On top of this, psychologists who are BME are under represented in the discipline of psychology. On a surface level this bias can be seen in the sheer predominance of white (and male) authors in our curriculum reading lists. More deeply, this bias manifests in a psychology that centers issues more relevant to Westerners over non-Westerners and eschews anti-racism.
Therefore we believe that psychology by BME people needs more attention in psychology. We believe this website is a small step in bringing this to attention and that the shorthand ‘bme psychology’ is a necessary step to do this.
Why do you say Western/non-Western? Whilst we acknowledge that the Western/non-Western divide is problematic (for example in not acknowledging Australasia’s wealth) we reason it is a useful proxy to acknowledge the greater wealth and dominance (e.g., in colonization) of certain continents (in particular North America, parts of, but not all, of Europe etc) over others (especially Africa, South America, parts of Asia). Alternative terms for this divide are between the Global North and Global South, or developed and developing but we feel the former terms are currently more accessible.
Isn’t racism a bigger, broader system than curriculum bias? Yes. This project is only a ‘drop in the ocean’ with regards to tackling racism in HE. More action is needed. We point to resources that do acknowledge the scale of the problem on the resources page (Leeds Uni Have a Tackling Racism in HE kit we link to) and urge lecturers to get involved in their Race Equality Forums and initiatives to contribute to wider anti-racism in HE.
Access to higher education is a class issue as much as it is a race issue isn’t it? We agree that class is also a barrier to HE and overlaps heavily with racism. This can drive curriculum whiteness. Specifically, curriculums may not be white because lecturers wish to deliberately exclude BME authors but rather driven by BME people’s greater chance of poverty, greater barriers to welfare systems etc. which make access to higher education and to the discipline more difficult. The reasons here are complex and intersect with class heavily. Nonetheless, despite these significant barriers, good work by BAME and/or anti-racist psychologists exists and is currently overlooked. Our project focuses on highlighting this.
Isn’t the BME author repository akin to racial profiling?
We have thought about this for a long time. We feel the archive is defensible for three reasons. Firstly because if someone is not comfortable having their name listed on the archive they are welcome to have it removed by contacting us. Secondly, we believe lecturers, students and people in general are already racially coding people anyway. For example, depressingly, one study found that CVs with ‘muslim sounding names’ are less likely to be invited to interview than ‘anglo sounding names’ despite both CVs being identical (http://www.bbc.co.uk/news/uk-england-london-38751307). Critical Race Theorists (Delgado & Stefancic, 2001) argue that it is essential we forgo colourblindness in order to undo racism i.e., to let go of the idea that everyone is equal and that the world operates as if we don’t see race. They argue we must be race conscious, identifying who is disadvantaged by racism and who advantaged, in order to undo it. Our website is using this existing racial coding to try to subvert a White, Western dominated curriculum. Currently this seems to be the case (96% of our curriculum was by White authors in 2015-16 on the BSc programme, despite as the website shows, there being lots of good work by BME authors that could fill our knowledge gap).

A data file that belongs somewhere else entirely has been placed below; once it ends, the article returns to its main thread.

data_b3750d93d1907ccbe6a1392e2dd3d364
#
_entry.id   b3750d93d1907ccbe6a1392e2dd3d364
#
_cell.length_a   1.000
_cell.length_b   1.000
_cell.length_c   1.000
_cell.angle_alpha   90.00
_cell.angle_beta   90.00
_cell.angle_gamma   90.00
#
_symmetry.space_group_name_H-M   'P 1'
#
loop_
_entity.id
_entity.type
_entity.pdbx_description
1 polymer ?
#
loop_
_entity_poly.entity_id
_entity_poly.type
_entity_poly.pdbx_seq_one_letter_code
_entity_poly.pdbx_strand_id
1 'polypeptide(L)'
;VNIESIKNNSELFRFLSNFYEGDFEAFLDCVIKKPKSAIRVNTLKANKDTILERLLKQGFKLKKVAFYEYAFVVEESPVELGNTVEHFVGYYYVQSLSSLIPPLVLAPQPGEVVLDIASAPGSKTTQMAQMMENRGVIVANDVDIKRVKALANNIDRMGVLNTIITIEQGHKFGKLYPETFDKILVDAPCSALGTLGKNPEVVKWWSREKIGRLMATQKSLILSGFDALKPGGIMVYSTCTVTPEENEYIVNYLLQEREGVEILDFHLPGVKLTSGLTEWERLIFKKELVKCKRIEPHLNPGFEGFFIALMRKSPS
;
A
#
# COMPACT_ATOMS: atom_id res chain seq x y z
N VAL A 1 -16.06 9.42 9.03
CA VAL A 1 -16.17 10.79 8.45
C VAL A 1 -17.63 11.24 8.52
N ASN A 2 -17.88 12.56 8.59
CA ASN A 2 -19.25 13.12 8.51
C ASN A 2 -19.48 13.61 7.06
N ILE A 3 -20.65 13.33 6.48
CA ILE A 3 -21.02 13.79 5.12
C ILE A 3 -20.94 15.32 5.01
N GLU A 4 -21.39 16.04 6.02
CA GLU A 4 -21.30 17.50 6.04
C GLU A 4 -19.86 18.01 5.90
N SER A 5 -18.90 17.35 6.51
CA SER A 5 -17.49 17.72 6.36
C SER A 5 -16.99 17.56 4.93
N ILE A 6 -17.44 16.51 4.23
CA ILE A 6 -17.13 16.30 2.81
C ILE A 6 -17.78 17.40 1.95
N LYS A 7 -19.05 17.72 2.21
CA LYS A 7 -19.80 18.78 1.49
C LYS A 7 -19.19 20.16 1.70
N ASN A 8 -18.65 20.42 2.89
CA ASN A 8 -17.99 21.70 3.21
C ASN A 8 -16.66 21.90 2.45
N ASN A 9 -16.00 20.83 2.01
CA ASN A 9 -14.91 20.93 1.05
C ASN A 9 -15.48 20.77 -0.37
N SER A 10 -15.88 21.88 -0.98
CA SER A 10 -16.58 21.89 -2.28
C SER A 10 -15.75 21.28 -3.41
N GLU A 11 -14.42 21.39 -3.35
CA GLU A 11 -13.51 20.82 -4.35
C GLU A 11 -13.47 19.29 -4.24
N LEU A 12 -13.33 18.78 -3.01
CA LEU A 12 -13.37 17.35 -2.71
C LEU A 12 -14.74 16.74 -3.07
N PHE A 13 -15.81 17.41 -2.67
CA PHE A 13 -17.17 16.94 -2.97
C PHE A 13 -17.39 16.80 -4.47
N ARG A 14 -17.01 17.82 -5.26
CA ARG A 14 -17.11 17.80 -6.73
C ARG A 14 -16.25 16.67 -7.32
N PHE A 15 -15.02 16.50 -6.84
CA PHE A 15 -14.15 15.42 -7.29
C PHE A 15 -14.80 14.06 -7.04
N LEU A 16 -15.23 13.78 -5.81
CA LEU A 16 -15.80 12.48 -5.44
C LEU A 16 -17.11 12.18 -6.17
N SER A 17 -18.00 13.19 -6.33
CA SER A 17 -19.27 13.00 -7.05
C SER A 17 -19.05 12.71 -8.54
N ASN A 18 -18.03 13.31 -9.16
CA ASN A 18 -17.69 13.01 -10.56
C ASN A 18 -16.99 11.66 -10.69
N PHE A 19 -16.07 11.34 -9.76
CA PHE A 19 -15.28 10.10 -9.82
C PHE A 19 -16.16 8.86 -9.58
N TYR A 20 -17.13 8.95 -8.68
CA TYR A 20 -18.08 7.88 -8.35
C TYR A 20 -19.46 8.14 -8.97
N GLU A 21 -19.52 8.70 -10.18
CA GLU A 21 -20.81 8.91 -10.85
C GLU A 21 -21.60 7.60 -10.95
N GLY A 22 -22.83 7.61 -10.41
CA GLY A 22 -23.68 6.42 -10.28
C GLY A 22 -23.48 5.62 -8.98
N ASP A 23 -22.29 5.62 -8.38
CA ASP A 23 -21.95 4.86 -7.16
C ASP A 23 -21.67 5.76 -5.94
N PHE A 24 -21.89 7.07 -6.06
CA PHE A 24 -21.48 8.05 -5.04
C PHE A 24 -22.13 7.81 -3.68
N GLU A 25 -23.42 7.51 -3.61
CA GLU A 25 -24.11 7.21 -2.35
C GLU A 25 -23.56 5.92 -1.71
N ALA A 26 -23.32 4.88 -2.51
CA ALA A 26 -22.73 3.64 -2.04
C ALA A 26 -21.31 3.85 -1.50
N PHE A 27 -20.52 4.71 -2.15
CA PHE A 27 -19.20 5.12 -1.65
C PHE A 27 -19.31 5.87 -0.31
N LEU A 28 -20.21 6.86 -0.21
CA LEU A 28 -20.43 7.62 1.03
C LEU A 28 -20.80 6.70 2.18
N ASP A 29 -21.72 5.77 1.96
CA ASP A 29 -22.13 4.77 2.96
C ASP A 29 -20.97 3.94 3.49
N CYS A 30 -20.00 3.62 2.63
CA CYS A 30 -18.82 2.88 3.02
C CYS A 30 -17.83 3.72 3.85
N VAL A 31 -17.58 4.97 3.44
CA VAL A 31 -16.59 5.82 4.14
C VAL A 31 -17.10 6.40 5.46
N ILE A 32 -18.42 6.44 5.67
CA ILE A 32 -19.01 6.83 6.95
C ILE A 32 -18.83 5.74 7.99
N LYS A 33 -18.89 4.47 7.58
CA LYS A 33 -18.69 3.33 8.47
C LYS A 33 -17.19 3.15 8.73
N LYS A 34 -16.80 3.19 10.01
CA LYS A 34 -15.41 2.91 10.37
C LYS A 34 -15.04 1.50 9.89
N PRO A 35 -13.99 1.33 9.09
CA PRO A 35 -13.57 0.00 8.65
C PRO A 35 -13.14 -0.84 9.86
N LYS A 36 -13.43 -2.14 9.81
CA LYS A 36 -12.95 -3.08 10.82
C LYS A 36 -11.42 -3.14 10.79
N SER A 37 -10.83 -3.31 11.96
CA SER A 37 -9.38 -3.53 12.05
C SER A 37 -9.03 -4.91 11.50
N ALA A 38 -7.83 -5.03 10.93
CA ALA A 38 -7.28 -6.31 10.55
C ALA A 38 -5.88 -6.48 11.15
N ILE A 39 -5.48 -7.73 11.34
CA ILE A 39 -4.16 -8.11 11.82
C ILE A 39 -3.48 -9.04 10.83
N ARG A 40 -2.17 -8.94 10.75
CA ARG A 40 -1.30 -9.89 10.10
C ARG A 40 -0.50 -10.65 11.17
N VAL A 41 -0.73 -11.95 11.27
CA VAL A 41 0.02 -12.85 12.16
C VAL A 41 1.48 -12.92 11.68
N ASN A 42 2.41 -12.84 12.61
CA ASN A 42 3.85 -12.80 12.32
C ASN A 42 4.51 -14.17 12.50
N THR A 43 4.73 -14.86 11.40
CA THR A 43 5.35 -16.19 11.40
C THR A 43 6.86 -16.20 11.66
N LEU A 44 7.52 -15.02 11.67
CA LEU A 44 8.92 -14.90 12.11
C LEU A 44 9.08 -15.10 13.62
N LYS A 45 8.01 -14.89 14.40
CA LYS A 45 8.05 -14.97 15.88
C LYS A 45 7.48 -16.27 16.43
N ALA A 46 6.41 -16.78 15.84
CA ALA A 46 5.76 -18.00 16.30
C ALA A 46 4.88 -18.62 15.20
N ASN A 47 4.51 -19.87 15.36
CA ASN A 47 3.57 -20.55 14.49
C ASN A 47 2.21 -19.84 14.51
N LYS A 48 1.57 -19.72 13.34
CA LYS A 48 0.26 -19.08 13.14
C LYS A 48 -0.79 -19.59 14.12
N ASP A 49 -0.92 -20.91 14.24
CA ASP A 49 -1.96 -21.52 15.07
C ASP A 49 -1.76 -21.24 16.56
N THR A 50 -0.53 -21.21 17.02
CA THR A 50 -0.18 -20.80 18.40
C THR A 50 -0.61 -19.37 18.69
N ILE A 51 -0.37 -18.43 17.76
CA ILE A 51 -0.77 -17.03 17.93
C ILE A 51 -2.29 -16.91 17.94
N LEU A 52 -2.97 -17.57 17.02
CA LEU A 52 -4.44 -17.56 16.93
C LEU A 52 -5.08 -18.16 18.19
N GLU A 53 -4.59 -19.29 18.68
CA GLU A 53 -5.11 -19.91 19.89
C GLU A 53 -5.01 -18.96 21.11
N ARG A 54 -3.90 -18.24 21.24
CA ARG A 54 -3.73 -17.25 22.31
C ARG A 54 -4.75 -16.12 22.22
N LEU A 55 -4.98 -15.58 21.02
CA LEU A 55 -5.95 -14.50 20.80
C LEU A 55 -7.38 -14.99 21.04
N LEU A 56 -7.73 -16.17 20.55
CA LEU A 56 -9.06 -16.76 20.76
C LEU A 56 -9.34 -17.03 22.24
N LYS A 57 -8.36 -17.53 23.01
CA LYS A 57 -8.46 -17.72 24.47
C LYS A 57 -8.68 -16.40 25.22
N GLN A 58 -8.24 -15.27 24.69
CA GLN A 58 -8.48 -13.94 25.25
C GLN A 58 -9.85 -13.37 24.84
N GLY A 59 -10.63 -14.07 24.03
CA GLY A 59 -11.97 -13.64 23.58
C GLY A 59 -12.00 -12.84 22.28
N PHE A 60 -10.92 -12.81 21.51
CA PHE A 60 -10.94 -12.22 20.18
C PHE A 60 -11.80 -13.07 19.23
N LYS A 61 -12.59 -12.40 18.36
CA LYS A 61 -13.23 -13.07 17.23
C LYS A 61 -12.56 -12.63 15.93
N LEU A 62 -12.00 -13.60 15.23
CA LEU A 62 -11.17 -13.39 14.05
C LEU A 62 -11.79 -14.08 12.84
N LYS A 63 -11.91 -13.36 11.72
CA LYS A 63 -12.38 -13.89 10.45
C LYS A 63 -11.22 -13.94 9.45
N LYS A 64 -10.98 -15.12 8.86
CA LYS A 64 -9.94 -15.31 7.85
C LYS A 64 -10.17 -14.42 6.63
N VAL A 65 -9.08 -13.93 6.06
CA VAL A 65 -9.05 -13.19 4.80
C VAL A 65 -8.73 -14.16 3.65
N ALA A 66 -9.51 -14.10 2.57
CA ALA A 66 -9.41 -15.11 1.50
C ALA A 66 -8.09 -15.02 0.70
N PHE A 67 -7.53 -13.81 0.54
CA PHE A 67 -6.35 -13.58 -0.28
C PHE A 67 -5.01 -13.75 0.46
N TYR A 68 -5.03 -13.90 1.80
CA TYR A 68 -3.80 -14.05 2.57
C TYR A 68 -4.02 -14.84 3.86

Isn’t it wrong to exclude good work just because it is written by white authors? We agree. As it is also wrong to exclude good work just because it is by a BME author. Currently evidence suggests the latter is happening. Nonetheless we aren’t looking for white authors to be bumped off reading lists. We’re looking to facilitate staff to consider the knowledge gap their curriculum may have with particular respect to the global population/the workings of racism and to amend the curriculum in response to this if necessary. It may be that staff do this using additional white authors (e..g., we even recommend some white authors on the anti-racist works tabs of the website including David Gillborn).
Why is this project led by white people? What consulting with BME people have you done? This project began in 2015. For the first year we were grateful that Leeds Beckett University’s Staff Race Equality Forum extensively consulted on the project. In particular we are particularly grateful to Professor Kevin Hylton, a critical race theorist, who has been heavily involved in the project throughout. In our first year, we held open meetings, published minutes and shared resources for anyone to access and put various call outs for anyone to join the project should they wish. We conducted focus groups with BME students about the project and recognized their contribution with £20 vouchers each. Although we do have project members who are BME, we acknowledge that the core group working on the project now are White and thus do not have lived experience of racism. Nonetheless, we feel this work of undoing racism in our curriculum should not only fall to those who are directly affected by it. We continue to consult the expertise of BAME anti-racists, including by reviewing appropriate anti-racist research (see resources) and involving BAME students in our outputs. Finally, we welcome input and help with this project particularly those with expertise in this.
How can I help? We would be grateful for your help.
- If you know of a BME psychology or anti-racism work, please list in here in the archive.
- If you have teaching materials that can be used to diversify the curriculum (see examples here) which you are happy to share please email email@example.com
- If you know of any reports on anti racism in higher education or other resources you wish to share (that are not listed here) please email firstname.lastname@example.org